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All of the African Union’s members – well over 50 of them – agreed to the establishment of the African Court on Human and Peoples’ Rights. But very few of those countries have fully signed up by way of allowing individuals and NGOs to bring human rights-based cases for adjudication.

And instead of seeing more countries fully participating in its work, the trend has been in the opposite direction: The African Court has recently been hit by the decision of several countries to pull out from their initial agreement that individuals from those countries may petition the African Court for help. Once the time periods for withdrawal, set by the African Court, have expired, just six countries will remain on the list of fully committed members.


Against that background, and with only six out of more than 50 countries fully signed up, many people wonder about the court’s future.

No doubt about it, Africa needs a regional human rights court where individuals can feel their rights will be fully considered. And the court’s mandate is even more important now, given the impact of Covid-19 regulations and the powers that many states have given themselves to curb the pandemic. When these state powers infringe basic rights in a way that is unjustifiable, even during a disaster such as this, a specialist regional court is crucial to ensure respect for rights even as fundamental as the right to life. And as the pandemic eases, the African Court’s function will become even more important for individuals in states whose rulers continue to hold onto inflated powers.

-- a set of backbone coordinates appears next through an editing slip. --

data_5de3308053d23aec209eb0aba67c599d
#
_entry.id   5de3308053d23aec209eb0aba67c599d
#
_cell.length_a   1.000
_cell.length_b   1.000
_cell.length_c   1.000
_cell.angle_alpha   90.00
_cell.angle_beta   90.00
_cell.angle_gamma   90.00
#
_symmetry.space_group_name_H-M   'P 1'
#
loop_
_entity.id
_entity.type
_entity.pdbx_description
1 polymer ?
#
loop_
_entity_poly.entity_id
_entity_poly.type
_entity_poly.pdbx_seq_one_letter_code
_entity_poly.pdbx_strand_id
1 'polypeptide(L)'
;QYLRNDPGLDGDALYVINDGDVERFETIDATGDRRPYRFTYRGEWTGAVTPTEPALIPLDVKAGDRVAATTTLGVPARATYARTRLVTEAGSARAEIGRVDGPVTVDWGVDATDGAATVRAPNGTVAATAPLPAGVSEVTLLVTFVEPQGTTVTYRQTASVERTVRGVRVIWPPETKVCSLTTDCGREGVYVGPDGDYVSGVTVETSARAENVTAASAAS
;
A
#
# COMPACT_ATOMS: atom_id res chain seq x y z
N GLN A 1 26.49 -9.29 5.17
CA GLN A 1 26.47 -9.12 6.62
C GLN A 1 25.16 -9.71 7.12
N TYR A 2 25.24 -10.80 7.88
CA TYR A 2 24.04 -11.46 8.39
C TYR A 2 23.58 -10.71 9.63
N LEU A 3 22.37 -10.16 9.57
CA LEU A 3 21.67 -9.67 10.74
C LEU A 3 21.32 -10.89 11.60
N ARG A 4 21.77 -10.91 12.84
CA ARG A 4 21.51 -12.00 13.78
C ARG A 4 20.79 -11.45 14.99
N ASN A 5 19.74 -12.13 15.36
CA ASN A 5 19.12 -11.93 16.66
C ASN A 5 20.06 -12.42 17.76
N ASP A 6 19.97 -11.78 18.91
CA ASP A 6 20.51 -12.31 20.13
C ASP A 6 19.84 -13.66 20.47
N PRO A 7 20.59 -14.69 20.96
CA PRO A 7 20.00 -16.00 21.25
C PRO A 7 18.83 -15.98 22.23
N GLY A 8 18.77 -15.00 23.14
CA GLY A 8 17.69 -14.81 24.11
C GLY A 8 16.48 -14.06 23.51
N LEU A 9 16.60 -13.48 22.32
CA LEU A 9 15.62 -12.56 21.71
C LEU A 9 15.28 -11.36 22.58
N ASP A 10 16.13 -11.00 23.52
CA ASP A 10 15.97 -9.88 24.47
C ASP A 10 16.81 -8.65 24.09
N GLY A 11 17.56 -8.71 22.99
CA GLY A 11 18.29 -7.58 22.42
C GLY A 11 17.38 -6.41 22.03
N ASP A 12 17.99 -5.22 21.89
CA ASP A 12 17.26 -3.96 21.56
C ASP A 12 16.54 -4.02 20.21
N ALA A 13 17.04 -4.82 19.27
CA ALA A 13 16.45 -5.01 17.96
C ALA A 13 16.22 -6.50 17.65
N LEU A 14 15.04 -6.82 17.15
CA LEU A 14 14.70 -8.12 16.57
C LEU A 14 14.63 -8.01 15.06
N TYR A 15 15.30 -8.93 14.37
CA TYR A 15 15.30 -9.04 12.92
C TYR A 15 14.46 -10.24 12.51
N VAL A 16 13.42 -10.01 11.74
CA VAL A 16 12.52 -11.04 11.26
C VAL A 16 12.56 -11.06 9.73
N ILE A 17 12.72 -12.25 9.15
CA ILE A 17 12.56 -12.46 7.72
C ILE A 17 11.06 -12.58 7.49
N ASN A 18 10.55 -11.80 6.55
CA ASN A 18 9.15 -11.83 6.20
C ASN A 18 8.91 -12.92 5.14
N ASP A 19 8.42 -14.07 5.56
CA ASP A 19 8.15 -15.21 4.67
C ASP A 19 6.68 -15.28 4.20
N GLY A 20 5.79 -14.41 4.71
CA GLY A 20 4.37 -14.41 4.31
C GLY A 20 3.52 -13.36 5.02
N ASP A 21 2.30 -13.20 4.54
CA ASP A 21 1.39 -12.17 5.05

Rights protection

In short, a weak court means human rights protection across Africa is also weakened.

Today, the African Court has issued a questionnaire sounding out stakeholders about how they see the way forward for the court and its work over the next five years. There’s a week to complete it by contributing comments, critiques and suggestions for the future.

Over the last years we have seen more judges in an increasing number of African countries quoting decisions of the African Court; the influence of its jurisprudence is obviously spreading. Here’s a chance to make sure that its influence continues and becomes even more relevant to the people who live in Africa and whose rights must be protected.

Africa Day

We say: the court needs the views of people working in the law and particularly on matters of human rights, about how it can be more responsive. That means the court needs YOUR views, and we urge you to complete and return the questionnaire. Making your contribution will be a great way to mark Africa Day.  

Complete the survey